Evaluation of Ammonia Measurements from CASTNet, IMPROVE, Passive and a New Sampling System

Derek Day
Colorado State University-CIRA,
Fort Collins, CO USA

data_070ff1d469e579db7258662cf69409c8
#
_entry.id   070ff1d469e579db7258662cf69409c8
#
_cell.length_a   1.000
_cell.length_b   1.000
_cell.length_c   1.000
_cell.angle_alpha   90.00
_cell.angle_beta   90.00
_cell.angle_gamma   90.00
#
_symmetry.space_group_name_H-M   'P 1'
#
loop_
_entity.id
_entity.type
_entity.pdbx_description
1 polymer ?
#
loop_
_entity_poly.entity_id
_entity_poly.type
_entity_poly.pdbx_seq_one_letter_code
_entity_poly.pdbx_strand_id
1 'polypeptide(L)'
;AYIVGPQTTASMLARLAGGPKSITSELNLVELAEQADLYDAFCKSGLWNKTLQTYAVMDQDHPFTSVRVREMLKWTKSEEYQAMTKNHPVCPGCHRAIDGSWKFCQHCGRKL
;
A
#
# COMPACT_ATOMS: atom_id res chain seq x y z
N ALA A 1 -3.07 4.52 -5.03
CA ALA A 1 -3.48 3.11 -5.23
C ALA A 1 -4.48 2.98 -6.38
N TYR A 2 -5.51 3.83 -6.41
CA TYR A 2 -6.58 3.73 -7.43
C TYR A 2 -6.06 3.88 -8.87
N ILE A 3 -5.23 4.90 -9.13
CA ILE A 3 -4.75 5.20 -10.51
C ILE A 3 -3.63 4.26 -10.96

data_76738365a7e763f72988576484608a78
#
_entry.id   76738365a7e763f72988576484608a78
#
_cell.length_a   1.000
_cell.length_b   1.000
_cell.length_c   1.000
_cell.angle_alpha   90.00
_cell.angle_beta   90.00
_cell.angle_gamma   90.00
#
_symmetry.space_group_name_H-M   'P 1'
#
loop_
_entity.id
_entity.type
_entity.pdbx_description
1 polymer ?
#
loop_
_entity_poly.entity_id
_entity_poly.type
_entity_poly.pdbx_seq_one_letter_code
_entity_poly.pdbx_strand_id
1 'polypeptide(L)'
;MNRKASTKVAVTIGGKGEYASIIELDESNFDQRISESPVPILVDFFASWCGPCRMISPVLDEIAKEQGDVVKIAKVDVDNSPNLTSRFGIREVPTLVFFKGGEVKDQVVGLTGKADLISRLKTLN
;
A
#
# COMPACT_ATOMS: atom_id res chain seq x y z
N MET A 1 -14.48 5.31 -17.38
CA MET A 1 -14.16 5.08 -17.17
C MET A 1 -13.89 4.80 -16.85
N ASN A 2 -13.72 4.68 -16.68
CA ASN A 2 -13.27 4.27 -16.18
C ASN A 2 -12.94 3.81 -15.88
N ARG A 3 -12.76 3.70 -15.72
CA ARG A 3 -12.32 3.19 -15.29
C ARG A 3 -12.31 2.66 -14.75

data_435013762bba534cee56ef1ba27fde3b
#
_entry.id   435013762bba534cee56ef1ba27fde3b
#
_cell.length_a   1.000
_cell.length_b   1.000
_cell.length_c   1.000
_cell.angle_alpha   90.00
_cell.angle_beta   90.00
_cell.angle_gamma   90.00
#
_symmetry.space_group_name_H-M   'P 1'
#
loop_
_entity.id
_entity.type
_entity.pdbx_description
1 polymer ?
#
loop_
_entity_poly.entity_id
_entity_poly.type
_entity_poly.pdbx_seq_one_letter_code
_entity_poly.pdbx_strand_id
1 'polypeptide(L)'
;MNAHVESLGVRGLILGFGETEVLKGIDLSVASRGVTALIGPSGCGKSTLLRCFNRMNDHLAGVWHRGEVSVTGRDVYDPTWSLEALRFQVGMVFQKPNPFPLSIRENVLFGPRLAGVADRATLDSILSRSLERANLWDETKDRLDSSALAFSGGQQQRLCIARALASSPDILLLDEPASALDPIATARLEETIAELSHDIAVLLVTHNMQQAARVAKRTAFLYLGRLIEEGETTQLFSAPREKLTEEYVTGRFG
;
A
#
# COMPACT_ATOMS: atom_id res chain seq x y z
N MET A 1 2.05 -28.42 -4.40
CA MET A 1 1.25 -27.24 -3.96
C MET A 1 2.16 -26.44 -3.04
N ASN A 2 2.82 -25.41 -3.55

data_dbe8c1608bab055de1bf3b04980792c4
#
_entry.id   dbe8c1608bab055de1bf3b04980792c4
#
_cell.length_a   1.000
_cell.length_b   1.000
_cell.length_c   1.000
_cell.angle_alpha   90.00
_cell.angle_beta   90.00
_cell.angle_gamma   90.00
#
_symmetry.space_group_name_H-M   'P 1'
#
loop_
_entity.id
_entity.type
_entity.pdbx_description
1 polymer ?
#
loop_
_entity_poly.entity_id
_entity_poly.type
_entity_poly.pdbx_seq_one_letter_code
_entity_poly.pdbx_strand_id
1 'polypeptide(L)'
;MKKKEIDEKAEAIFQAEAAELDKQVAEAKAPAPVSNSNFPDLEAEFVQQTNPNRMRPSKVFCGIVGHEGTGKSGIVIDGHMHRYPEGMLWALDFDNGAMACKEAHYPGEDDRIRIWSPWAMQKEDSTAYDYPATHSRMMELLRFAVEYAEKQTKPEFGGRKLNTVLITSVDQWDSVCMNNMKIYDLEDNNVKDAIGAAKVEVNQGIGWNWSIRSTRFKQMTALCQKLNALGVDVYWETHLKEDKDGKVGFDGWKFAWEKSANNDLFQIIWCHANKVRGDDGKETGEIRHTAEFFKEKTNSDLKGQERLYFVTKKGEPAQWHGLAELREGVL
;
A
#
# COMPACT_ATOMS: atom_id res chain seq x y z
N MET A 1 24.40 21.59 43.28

Atmospheric ammonia is a major pollutant and the most abundant alkaline component in the atmosphere. The primary emission source of ammonia is from livestock operations associated with agricultural activities. In high emission regions, ammonia can lead to the acidification and eutrophication of soils and surface waters in semi-natural ecosystems. Despite the importance of atmospheric ammonia very little monitoring of this gas is carried out in Ontario. Environment Canada’s Centre for Atmospheric Research Experiments in Egbert Ontario is the only location that continuously monitors ambient ammonia concentrations. The objective of the current study is to determine the spatial and temporal variation of ambient ammonia concentration in south central Ontario. Ten study sites were selected along a gradient of high to low agricultural intensity. Ammonia is being measured using a passive sampler (requires no power) known as a Willems badge (constructed, prepared and analysed at Trent University). Sampling is being carried out on a biweekly basis from August 2007 to August 2008. Samples are analysed using a colourimetric method for ammonia (wavelength of 655 nm). Results to date show a consistent increase in ammonia concentrations from late September through October and decrease from November to mid December across all sites with consistent low levels during the winter months to mid March where ammonia concentrations start to increase slightly and spike in mid to late April noted by site operators as a time when fertilizers and manure were heavily spread in the sampling areas of mid to high agricultural intensity. Spatially higher average ammonia levels (3.0–5.0 µg/m3) are observed in regions of high agricultural intensity (0.1–1.0 µg/m3 in low agricultural intensity areas). The normalised concentrations show synchronicity in levels at medium and high intensity agricultural regions and more variation in the low intensity agricultural regions indicating that although concentrations vary spatially the temporal trend in fluctuating ammonia concentrations follow a similar pattern across south central Ontario.